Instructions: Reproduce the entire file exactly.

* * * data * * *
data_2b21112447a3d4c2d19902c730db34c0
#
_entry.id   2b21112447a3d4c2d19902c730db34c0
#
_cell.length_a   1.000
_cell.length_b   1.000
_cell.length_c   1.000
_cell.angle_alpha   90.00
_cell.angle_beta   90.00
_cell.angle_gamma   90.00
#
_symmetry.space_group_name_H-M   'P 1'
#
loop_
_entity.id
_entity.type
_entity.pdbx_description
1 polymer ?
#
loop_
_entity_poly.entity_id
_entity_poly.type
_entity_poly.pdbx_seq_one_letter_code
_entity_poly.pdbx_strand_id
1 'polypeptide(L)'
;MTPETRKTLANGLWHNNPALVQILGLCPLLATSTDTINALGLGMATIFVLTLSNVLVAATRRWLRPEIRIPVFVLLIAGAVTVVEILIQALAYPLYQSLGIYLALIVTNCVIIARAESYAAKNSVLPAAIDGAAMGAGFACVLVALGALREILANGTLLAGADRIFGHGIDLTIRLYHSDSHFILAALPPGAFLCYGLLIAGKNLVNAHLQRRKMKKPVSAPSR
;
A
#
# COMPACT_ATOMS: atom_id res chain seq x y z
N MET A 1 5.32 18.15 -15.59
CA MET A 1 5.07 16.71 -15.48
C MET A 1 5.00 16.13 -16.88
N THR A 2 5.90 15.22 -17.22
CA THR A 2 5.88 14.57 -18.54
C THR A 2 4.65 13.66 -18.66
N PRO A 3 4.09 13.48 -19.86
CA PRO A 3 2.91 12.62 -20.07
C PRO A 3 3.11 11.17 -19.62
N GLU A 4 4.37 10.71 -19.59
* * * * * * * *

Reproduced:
data_2b21112447a3d4c2d19902c730db34c0
#
_entry.id   2b21112447a3d4c2d19902c730db34c0
#
_cell.length_a   1.000
_cell.length_b   1.000
_cell.length_c   1.000
_cell.angle_alpha   90.00
_cell.angle_beta   90.00
_cell.angle_gamma   90.00
#
_symmetry.space_group_name_H-M   'P 1'
#
loop_
_entity.id
_entity.type
_entity.pdbx_description
1 polymer ?
#
loop_
_entity_poly.entity_id
_entity_poly.type
_entity_poly.pdbx_seq_one_letter_code
_entity_poly.pdbx_strand_id
1 'polypeptide(L)'
;MTPETRKTLANGLWHNNPALVQILGLCPLLATSTDTINALGLGMATIFVLTLSNVLVAATRRWLRPEIRIPVFVLLIAGAVTVVEILIQALAYPLYQSLGIYLALIVTNCVIIARAESYAAKNSVLPAAIDGAAMGAGFACVLVALGALREILANGTLLAGADRIFGHGIDLTIRLYHSDSHFILAALPPGAFLCYGLLIAGKNLVNAHLQRRKMKKPVSAPSR
;
A
#
# COMPACT_ATOMS: atom_id res chain seq x y z
N MET A 1 5.32 18.15 -15.59
CA MET A 1 5.07 16.71 -15.48
C MET A 1 5.00 16.13 -16.88
N THR A 2 5.90 15.22 -17.22
CA THR A 2 5.88 14.57 -18.54
C THR A 2 4.65 13.66 -18.66
N PRO A 3 4.09 13.48 -19.86
CA PRO A 3 2.91 12.62 -20.07
C PRO A 3 3.11 11.17 -19.62
N GLU A 4 4.37 10.71 -19.59